Thomas Sowell
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An old television special featured great boxing matches of the past, including a video of a match between legendary light-heavyweight champion Archie Moore and a young Canadian fighter named Yvonne Durrell, in which each man was knocked down four times during the fight. Since Archie Moore was also among those serving as commentators on the program, someone asked him if he knew that this was a great match while he was fighting it.

"Yes!" he replied. At the time, he had said to himself: "This is the kind of fight that any fighter would love to be in -- a knockdown, drag-out -- and emerge the winner."

Overcoming adversity is one of our great desires and one of our great sources of pride. But it is something that our anointed deep thinkers strive to eliminate from our lives, through everything from grade inflation to the welfare state.

The anointed want to eliminate stress, challenge, striving, and competition. They want the necessities of life to be supplied as "rights" -- which is to say, at the taxpayers expense, without anyone's being forced to work for those necessities, except of course the taxpayers.

Nothing is to be earned. "Self-esteem" is to be dispensed to the children as largess from the teacher. Adults are to have their medical care and other necessities dispensed as largess from the government. People are to be mixed and matched by race and sex and whatever else the anointed want to take into account, in order to present whatever kind of picture the anointed think should be presented.

This is a vision of human beings as livestock to be fed by the government and herded and tended by the anointed. All the things that make us human beings are to be removed from our lives and we are to live as denatured creatures controlled and directed by our betters.

Those things that help human beings be independent and self-reliant -- whether automobiles, guns, the free market, or vouchers -- provoke instant hostility from the anointed.

Automobiles enable you to come and go as you wish, without so much as a "by your leave" to your betters. The very idea that other people will go where they want, live where they want, how they want, and send their children to whatever schools they choose, is galling to the anointed, for it denies the very specialness that is at the heart of their picture of themselves.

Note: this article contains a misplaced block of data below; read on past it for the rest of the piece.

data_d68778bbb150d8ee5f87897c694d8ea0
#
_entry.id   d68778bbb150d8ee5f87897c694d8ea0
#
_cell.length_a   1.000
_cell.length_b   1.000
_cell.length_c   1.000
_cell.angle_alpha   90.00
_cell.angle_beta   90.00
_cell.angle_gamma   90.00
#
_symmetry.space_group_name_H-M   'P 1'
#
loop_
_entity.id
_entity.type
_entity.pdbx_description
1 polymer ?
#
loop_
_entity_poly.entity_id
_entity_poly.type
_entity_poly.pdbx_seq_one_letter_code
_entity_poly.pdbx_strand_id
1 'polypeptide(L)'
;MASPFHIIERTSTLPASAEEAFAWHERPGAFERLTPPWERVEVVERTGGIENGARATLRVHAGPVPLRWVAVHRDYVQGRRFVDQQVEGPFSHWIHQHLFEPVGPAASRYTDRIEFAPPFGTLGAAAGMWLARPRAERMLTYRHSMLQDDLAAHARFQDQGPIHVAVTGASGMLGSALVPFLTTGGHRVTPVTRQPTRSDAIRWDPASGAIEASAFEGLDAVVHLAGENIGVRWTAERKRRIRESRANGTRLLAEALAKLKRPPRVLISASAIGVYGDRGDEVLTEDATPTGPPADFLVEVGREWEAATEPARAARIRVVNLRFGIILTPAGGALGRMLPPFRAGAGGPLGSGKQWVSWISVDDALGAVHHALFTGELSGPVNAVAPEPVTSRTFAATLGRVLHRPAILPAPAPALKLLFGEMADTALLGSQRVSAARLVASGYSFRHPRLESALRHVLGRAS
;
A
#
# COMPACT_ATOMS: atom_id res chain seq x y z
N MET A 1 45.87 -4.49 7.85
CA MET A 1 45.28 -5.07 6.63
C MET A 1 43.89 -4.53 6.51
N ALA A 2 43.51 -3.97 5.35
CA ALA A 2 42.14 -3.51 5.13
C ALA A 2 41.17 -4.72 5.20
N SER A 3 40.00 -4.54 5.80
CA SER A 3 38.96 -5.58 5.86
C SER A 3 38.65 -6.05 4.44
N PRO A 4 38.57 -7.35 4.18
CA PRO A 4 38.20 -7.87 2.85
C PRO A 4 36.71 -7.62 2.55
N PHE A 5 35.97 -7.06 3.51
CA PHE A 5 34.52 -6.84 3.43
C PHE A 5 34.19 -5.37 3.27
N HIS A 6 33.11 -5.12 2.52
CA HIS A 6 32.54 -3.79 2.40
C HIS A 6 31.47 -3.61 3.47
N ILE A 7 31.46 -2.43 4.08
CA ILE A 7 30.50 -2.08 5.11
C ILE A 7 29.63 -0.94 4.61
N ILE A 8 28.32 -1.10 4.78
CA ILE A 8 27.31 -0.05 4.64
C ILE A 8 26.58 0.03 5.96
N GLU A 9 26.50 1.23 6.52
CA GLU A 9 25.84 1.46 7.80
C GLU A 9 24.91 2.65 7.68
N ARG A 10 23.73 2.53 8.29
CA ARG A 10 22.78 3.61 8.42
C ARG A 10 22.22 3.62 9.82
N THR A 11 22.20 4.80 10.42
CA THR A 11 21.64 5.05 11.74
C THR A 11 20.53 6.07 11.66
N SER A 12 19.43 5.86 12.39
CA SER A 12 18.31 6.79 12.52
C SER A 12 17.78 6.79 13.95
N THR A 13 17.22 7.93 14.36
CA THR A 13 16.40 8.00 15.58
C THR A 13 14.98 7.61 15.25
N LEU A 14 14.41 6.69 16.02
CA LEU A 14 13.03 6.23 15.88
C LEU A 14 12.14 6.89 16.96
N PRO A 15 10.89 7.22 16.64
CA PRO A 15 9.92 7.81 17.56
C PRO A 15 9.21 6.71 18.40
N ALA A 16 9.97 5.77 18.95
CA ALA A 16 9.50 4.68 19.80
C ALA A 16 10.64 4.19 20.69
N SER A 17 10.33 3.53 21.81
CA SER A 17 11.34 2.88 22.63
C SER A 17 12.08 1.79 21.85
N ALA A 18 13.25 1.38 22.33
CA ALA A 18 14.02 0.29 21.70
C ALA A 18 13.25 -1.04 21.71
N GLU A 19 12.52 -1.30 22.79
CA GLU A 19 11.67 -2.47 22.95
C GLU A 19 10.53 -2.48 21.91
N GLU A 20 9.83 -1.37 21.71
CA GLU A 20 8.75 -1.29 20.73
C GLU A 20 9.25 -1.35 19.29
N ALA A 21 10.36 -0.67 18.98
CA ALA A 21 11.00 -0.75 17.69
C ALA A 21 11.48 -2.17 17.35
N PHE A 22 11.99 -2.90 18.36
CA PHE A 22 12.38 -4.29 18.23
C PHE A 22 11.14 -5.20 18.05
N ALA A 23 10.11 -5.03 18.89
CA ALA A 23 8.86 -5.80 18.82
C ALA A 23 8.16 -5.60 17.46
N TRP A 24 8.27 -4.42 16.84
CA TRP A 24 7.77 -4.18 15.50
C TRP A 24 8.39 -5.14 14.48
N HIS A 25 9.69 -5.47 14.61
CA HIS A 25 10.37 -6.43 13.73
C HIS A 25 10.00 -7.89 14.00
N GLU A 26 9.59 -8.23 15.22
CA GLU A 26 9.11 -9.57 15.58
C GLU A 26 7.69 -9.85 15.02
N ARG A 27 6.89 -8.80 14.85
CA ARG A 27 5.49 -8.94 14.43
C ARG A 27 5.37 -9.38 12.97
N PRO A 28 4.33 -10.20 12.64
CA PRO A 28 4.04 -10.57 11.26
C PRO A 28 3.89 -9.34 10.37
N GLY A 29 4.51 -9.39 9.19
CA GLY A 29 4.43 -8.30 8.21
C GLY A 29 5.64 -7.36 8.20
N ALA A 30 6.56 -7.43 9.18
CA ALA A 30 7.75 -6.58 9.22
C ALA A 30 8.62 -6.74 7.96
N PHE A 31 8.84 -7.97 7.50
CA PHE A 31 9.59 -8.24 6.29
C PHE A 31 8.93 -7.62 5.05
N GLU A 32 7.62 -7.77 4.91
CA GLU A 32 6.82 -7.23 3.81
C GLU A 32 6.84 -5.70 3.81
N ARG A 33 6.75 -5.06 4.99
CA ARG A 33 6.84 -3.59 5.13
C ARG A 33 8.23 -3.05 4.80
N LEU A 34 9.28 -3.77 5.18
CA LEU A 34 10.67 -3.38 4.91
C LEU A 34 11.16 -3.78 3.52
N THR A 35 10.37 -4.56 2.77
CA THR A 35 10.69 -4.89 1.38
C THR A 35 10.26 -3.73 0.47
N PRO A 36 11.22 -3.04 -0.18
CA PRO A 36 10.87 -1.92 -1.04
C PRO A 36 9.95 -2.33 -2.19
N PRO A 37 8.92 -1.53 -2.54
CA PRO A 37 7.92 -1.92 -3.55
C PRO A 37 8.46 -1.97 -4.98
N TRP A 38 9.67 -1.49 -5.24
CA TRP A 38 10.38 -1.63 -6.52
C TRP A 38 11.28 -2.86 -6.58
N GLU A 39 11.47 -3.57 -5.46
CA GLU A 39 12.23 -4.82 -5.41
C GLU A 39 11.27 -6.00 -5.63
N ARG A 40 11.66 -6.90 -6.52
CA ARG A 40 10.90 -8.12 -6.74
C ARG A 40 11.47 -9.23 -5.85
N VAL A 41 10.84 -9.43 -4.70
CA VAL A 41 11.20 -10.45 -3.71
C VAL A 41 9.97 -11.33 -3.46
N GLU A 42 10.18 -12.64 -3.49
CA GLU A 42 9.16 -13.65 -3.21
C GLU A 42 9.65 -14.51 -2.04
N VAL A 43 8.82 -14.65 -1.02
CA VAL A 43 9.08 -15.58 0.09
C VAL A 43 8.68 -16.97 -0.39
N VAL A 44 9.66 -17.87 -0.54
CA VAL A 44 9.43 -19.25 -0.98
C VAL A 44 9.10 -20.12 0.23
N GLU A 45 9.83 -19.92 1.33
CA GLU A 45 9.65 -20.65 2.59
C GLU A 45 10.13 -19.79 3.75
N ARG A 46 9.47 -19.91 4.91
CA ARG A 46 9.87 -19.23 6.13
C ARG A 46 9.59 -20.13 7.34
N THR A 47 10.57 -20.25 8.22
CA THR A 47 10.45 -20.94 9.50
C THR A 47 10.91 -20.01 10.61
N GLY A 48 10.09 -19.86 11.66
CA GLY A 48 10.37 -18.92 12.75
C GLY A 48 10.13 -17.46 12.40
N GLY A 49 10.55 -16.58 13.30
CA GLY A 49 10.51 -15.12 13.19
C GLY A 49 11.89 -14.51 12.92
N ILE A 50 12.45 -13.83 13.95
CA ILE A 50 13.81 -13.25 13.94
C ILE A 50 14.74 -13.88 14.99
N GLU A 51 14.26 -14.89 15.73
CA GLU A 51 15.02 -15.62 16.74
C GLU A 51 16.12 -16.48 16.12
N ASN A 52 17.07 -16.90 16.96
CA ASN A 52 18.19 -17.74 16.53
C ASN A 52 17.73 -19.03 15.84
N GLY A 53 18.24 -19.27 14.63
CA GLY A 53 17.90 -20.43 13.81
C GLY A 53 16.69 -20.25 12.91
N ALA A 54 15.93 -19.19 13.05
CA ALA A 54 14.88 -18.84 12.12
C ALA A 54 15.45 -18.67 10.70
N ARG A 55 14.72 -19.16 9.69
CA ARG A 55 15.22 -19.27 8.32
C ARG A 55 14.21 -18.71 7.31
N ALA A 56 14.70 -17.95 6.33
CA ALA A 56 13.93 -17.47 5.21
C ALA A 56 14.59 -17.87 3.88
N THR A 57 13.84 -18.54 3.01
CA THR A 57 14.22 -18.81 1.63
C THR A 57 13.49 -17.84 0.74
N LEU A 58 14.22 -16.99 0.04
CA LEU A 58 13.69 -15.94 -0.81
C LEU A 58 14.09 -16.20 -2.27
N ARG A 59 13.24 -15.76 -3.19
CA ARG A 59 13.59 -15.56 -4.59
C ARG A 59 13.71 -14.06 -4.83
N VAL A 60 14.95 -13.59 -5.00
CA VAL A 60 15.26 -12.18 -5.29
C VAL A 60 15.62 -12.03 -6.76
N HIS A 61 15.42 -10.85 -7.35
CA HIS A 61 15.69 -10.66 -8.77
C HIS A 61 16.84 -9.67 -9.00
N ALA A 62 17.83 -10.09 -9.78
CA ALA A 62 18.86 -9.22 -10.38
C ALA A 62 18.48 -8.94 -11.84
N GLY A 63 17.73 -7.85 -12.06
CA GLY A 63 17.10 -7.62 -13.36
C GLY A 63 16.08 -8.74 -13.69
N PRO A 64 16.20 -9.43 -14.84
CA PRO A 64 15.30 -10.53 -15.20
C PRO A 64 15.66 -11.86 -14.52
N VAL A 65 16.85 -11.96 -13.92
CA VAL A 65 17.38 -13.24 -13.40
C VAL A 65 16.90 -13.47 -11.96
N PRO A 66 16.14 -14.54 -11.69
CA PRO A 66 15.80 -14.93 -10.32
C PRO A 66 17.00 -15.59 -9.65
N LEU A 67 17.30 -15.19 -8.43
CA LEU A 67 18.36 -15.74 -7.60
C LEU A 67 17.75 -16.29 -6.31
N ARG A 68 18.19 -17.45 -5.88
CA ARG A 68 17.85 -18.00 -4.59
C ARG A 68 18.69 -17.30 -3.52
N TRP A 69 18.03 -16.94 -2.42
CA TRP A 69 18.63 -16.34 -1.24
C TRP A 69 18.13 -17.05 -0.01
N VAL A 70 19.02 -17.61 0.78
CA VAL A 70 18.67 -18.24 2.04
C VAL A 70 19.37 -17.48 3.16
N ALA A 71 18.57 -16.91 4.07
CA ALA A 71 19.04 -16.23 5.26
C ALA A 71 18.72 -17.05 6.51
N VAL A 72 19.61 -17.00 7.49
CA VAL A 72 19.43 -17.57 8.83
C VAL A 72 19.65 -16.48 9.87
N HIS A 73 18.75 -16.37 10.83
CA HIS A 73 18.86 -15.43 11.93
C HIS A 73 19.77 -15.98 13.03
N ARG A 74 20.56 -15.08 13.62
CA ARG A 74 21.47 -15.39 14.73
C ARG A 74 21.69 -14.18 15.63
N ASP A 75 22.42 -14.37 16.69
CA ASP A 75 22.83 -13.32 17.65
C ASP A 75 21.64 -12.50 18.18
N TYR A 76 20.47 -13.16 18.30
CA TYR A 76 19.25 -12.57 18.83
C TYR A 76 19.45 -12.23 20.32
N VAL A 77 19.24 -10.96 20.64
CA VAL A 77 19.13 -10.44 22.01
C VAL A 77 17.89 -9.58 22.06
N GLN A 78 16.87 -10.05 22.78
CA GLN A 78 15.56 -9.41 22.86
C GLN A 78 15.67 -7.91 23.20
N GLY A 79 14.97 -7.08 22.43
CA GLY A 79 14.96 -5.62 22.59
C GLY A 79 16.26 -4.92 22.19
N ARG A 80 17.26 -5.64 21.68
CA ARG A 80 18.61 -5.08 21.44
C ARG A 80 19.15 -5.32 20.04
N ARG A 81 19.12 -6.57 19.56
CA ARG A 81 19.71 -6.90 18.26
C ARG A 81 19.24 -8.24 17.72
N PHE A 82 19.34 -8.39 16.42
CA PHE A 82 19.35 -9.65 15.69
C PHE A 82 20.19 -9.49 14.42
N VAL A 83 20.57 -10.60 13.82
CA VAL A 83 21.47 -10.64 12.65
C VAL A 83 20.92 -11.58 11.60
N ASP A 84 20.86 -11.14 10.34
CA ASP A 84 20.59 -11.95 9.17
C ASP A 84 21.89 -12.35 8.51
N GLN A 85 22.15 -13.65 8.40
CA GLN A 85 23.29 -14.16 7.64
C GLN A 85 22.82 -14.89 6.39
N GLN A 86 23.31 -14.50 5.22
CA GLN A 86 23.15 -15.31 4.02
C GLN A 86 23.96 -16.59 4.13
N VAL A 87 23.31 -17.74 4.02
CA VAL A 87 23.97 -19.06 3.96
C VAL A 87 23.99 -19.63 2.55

Guns are completely inappropriate for the kind of sheep-like people the anointed envision or the orderly, prepackaged world in which they are to live. When you are in mortal danger, you are supposed to dial 911, so that the police can arrive on the scene some time later, identify your body, and file reports in triplicate.

The free market is a daily assault on the vision of the anointed. Just think of all those millions of people out there buying whatever they want, whenever they want, whether or not the anointed think it is good for them.

Think of those people earning whatever incomes they happen to get from producing goods or services for other people, at prices resulting from supply and demand, with the anointed cut out of the loop entirely and standing on the sidelines in helpless rage, unable to impose their particular vision of "social justice."

The welfare state is not really about the welfare of the masses. It is about the egos of the elites.

One of the most dangerous things about the welfare state is that it breaks the connection between what people have produced and what they consume, at least in many people's minds. For the society as a whole, that connection remains as fixed as ever, but the welfare state makes it possible for individuals to think of money or goods as just arbitrary dispensations.

Thus those who have less can feel a grievance against "society" and are less inhibited about stealing or vandalizing. And the very concept of gratitude or obligation disappears -- even the obligation of common decency out of respect for other people.

The next time you see a bum leaving drug needles in a park where children play or urinating in the street, you are seeing your tax dollars at work and the end result of the vision of the anointed.

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Thomas Sowell

Thomas Sowell is a senior fellow at the Hoover Institute and author of The Housing Boom and Bust.

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